A new research by the scientists from the Oregon State University and the Oregon Health & Science University has identified some of the processes by which molecules associated with neurological diseases can disrupt the biological clock. They can play havoc with sleep and activity patterns, and set the stage for a spiral of health concerns including a decreased lifespan and Alzheimer’s disease.
The results of the research were published in Neurobiology of Disease. This work was also supported by the National Institutes of Health. There have been previous studies which have shown that if the biological clock is disrupted i.e., if the natural pattern of day-night activity which are genetically controlled in many animals gets screwed up, it can cause neurodegeneration, loss of motor function and early death.
The results from the latest study outline the molecular mechanism involved and also throw light on how proteins associated with neurological disease can diminish the biological clock function and eventually lead to very serious health problems, which include severe cognitive deterioration. These risks increase significantly as one age.
Matthew Blake, an OSU faculty research assistant and author of the study said that the molecular basis underlying biological clock deficits in Alzheimer’s disease has been difficult to tease out. It is only recently that their model has been put to good use to accurately dissect this mechanism. The subjects for this research were fruit flies. They made a great choice as they have many genes and biological processes which are similar to those of humans and are retained through millions of years of evolution. Circadian clocks are so essential to health that they are found throughout the nervous system and peripheral organs.
It is seen that proper functioning of circadian rhythms is important as it has been shown to affect everything from sleep to stress reaction, feeding patterns, DNA repair, fertility and even the effectiveness of medications.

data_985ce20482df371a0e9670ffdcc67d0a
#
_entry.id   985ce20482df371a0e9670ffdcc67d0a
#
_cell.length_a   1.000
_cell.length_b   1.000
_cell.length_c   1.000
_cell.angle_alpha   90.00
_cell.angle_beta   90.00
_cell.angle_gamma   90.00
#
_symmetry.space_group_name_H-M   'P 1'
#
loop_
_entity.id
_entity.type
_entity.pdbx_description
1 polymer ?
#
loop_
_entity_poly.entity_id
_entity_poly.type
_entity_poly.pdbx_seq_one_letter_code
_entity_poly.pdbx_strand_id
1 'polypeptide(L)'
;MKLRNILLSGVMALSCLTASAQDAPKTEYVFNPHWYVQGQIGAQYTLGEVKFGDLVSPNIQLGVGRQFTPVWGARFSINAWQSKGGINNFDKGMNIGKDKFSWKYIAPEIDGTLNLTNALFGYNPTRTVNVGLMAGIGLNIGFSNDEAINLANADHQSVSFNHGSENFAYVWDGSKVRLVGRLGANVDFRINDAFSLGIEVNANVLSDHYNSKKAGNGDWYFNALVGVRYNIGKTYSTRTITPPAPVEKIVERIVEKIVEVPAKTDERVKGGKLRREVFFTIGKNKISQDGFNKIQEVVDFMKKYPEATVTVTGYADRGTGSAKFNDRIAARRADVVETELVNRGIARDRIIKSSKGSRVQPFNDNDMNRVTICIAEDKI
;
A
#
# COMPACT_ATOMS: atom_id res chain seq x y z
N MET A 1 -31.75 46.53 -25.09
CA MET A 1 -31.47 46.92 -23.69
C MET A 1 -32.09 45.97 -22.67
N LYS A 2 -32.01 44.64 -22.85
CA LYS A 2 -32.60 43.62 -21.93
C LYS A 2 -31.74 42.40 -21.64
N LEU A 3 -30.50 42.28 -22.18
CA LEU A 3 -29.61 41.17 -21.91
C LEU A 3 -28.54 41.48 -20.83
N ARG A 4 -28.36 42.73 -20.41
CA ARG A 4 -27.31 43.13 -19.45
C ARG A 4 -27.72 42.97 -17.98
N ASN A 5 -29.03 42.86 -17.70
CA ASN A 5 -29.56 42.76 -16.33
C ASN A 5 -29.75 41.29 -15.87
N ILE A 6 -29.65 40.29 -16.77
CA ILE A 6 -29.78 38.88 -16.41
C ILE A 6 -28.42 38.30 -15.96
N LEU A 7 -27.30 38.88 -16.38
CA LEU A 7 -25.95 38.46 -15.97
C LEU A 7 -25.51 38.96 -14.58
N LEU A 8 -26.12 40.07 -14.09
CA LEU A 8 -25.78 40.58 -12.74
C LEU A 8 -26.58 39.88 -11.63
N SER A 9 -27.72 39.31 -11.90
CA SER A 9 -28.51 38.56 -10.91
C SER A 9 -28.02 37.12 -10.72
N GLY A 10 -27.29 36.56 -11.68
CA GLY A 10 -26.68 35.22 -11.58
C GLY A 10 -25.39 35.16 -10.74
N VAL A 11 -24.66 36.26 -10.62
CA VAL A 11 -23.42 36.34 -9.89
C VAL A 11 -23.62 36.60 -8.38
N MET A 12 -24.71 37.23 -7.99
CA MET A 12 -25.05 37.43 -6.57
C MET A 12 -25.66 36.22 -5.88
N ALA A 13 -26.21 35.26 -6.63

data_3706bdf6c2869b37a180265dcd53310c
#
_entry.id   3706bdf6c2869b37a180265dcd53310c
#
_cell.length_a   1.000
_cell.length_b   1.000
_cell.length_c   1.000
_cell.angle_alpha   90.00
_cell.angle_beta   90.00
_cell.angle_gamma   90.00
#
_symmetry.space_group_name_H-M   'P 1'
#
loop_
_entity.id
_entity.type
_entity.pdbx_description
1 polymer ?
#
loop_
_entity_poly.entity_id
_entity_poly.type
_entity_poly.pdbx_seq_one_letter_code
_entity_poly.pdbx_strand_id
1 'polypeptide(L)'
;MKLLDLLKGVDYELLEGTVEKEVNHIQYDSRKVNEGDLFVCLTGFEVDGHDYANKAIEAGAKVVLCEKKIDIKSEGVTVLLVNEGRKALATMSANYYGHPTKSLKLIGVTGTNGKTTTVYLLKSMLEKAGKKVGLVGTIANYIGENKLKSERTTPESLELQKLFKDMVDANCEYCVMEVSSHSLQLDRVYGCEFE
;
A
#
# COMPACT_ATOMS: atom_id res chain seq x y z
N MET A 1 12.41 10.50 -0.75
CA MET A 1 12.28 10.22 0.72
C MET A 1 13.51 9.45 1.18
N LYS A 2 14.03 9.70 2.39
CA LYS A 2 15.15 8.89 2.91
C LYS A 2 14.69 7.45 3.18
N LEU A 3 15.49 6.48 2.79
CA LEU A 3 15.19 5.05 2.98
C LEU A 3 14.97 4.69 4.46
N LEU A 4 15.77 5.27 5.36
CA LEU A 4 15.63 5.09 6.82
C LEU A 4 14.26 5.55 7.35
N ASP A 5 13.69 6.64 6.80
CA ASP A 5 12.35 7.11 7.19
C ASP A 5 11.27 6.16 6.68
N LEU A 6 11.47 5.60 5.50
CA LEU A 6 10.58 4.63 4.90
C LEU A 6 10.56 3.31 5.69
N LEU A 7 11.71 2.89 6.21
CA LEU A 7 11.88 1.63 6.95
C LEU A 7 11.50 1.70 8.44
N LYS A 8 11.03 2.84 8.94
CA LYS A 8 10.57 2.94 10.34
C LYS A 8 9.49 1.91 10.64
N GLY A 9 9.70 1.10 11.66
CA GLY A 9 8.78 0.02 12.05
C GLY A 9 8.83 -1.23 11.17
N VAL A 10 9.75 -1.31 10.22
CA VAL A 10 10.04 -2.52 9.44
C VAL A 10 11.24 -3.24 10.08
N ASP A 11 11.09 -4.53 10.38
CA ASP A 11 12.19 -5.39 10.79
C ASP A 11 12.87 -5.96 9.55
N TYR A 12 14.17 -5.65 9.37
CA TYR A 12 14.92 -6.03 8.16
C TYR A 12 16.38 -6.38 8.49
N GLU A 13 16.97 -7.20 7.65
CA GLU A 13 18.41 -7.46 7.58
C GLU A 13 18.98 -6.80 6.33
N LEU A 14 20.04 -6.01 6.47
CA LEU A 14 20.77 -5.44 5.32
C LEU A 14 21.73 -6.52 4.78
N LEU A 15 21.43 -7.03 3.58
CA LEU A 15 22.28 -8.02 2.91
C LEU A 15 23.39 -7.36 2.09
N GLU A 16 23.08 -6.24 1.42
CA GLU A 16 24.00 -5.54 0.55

The reason why Alzheimer’s disease has always been a subject of interest for the research fraternity is because sleep disruption is one of its earliest symptoms. Jadwiga Giebultowicz, corresponding author of this study, a professor in the Department of Integrative Biology in the OSU College of Science, and expert on the biological and genetic underpinnings of the biological clock said that it is seen that almost everyone with Alzheimer’s has some sort of sleep problems. Giebultowicz opined that this research supports the hypothesis that neurological damage is a vicious circular process that encourages more neurological disruption. Through this research a new player in the process has been identified – a fragment of the amyloid precursor protein called AICD that is able to enter the nucleus of cells and interfere with central clock function.
It is known that one of the causes of Alzheimer's disease is the cleavage of an amyloid precursor protein, which in turn leads to the creation of a peptide that is toxic to neurons. In Alzheimer's patient one particular enzyme is elevated. Through this study it was shown that the increased production of the enzyme, which is known as called dBACE, reduced the expression of a core clock protein. The results of the study point that dBACE acts via dAICD to cause the disruption of the biological clock amounting to loss of daily sleep and activity cycles. It is seen that this disruptive process was even more severe in older flies.
Proper sleep makes way for neuronal repair activity and the maintenance of neuronal health. Neuronal damage is a destructive process which can build on itself after it has begun. So, it is very important that sleep issues are taken seriously by people and their doctors, particularly in aging people.
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